5. I think Sarah was just a victim of mistaken identity. Once she made her choice on how to support her mother I think she kind of died inside before the boys even came to her house. I don’t know if her plans to reinvent herself in New York would have really worked out. The tragedy of Sarah helped Kay who deserved some luck her way and I did really love the ending of the novel. As far as Thomas goes you cannot help but feel sorry for him. I think Alex did for sure. Thomas’s father ruined his life. A point that is really driven home when Squeak’s father makes an appearance at the end. He is the kind of father that Lars should have been.

    • I found Squeak’s dad to be not so great, actually. Better than Thomas’s dad? Well, sure, so it would seem. But we certainly don’t see much of him. And he didn’t want his son around at home …

    • Ah, I forgot to comment on the family aspect of the book. I agree with you that Mina is showing readers that money doesn’t necessarily bring happiness. This is something that’s already been studied and commented on in reality, too. It has been shown that money only makes people happy to a certain point–the point at which there is a roof to live under, food to eat…at the point where a person doesn’t have to worry about surviving. After that point, more money doesn’t equal more happiness, and the reverse has actually been shown to be true. I liked that Mina used this in Wasp Season.

      I really liked Kay’s family. They seemed like a good bunch of folks.

    • I liked that we got to see a pretty functional family this time around, Kay’s family just seemed wonderful, multiple deadbeat dads or no. In Still Midnight everyone ended up being pretty screwed up.

      • Yes, LOVED Kay’s family. And so nice to see a struggling poverty-class family that still loves each other and enjoys life. Speaking of which, the class distinctions were subtle but very thought-provoking.

  • I likely would have read this book, since I read and enjoyed the first in the series.

    I found that Morrow was much changed between books 1 and 2. I found myself disappointed that nearly all of that development happened off stage and we didn’t get to see it. I was surprised by how very much more healthy Morrow was in such a short timeframe, almost to the point of unbelievability. I’m glad she’s healthier, but I felt disconnected from her since we didn’t get to see/experience her growth.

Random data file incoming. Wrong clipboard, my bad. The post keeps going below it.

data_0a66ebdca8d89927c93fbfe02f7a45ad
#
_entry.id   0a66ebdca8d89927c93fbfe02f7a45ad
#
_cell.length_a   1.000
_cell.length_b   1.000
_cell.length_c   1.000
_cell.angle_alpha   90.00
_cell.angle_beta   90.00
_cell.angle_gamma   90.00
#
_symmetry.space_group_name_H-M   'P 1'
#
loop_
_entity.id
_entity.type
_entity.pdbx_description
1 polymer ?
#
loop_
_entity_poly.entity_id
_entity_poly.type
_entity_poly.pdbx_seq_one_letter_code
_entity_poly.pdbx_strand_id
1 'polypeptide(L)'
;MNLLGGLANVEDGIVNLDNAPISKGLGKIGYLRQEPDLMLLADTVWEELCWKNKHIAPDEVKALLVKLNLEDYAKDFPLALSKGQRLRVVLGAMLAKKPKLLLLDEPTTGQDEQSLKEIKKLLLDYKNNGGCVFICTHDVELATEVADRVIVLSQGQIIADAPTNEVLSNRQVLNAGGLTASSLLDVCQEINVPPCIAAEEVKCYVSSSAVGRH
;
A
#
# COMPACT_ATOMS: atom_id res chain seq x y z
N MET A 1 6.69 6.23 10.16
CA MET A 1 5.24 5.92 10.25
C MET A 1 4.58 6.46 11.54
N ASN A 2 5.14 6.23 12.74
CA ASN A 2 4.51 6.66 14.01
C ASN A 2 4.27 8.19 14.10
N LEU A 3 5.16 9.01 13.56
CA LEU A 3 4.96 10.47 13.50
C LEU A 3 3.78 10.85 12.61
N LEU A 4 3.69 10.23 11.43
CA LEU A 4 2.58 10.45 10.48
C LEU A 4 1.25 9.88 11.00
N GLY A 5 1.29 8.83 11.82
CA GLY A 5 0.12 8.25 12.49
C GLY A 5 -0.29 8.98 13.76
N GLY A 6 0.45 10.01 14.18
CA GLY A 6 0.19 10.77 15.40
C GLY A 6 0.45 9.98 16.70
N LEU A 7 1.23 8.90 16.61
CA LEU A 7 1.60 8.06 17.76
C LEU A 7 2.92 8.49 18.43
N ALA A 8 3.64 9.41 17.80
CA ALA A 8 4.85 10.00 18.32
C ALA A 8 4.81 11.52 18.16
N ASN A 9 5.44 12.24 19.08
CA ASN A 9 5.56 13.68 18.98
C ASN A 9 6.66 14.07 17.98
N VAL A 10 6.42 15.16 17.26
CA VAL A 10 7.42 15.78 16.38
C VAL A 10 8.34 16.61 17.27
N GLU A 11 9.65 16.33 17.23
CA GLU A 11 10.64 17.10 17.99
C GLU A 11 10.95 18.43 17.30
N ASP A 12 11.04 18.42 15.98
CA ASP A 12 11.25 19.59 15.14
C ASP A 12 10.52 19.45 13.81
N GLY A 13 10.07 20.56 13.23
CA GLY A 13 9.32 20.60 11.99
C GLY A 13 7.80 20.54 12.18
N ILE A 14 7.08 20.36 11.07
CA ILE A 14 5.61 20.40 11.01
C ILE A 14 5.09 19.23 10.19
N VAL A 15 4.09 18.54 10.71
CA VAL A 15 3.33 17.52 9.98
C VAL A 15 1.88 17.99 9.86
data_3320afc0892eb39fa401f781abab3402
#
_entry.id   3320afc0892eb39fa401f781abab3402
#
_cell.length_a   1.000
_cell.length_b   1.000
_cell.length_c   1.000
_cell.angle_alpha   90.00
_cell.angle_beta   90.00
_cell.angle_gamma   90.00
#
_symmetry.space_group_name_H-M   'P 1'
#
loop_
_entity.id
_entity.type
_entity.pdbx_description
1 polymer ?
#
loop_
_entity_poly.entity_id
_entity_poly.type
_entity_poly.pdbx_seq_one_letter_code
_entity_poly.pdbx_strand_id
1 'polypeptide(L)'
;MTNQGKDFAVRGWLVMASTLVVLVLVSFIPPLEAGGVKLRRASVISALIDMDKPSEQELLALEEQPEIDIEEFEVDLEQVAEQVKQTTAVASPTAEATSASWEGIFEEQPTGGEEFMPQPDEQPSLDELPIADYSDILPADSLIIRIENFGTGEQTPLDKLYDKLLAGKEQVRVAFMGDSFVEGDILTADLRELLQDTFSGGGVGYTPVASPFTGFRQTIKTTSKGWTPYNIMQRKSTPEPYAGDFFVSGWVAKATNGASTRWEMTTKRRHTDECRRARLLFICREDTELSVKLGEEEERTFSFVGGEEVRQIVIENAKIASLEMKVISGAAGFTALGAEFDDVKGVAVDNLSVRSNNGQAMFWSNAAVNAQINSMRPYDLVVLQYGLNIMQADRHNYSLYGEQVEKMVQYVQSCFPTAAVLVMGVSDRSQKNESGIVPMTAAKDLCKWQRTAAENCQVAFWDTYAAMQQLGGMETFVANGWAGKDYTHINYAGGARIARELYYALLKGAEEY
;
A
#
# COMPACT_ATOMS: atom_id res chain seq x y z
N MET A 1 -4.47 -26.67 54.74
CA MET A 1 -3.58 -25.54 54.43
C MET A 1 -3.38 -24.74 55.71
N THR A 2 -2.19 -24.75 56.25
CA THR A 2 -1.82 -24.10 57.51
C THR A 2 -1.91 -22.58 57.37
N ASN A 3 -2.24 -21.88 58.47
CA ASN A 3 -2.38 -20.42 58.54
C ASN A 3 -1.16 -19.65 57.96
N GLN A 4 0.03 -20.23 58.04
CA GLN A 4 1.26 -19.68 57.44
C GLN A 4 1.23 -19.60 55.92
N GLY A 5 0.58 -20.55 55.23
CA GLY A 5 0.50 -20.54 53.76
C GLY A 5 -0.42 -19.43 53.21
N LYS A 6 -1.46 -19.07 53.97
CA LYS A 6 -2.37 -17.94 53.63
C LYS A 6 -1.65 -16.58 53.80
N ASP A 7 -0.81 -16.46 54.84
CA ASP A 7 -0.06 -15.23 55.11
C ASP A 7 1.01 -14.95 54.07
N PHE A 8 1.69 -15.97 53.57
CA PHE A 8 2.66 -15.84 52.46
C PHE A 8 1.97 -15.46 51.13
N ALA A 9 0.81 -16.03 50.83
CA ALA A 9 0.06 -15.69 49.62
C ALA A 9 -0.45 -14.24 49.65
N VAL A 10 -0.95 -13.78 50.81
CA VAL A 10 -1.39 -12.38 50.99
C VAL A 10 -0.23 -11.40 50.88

Likewise, I found the healing in Morrow’s relationship with her husband to be almost unbelievable. I’m guessing if I hadn’t read the first book, I wouldn’t know the havoc past tragedy had wreaked on their marriage. I was glad for more development of her relationship with Danny. I liked looking at Kay’s and Thomas’s situation through the eyes of family. How much of a stretch would it be to look at the squad as a family? Pretty messed up, sure, but Morrow for one spends a lot more time there than with her actual relatives.

    It felt clear to me that Thomas played the lead role in what happened to Sarah. Mina’s insertion of some question as to who did what was nicely handled, though.

    • I was surprised at how much Morrow had changed, too, and also disappointed that the majority of it happened “off-screen.” I went through it in my head–how things possibly went between Morrow and her husband, how that would have affect Morrow’s healing process–and decided it was believable, but I still would have liked to read about it. I do think it should have been part of this book.

    • I was also a little disappointed about how much happened off-screen, it almost read to me like there was push back on just how screwed up she was the first time around and Mina and her editor decided to bring her a little more in line, eliding over a lot of the work that Morrow would have had to go through to make this all happen, just toning her down a bit. We’ll see when we read Of Gods and Beasts if that seems to hold true.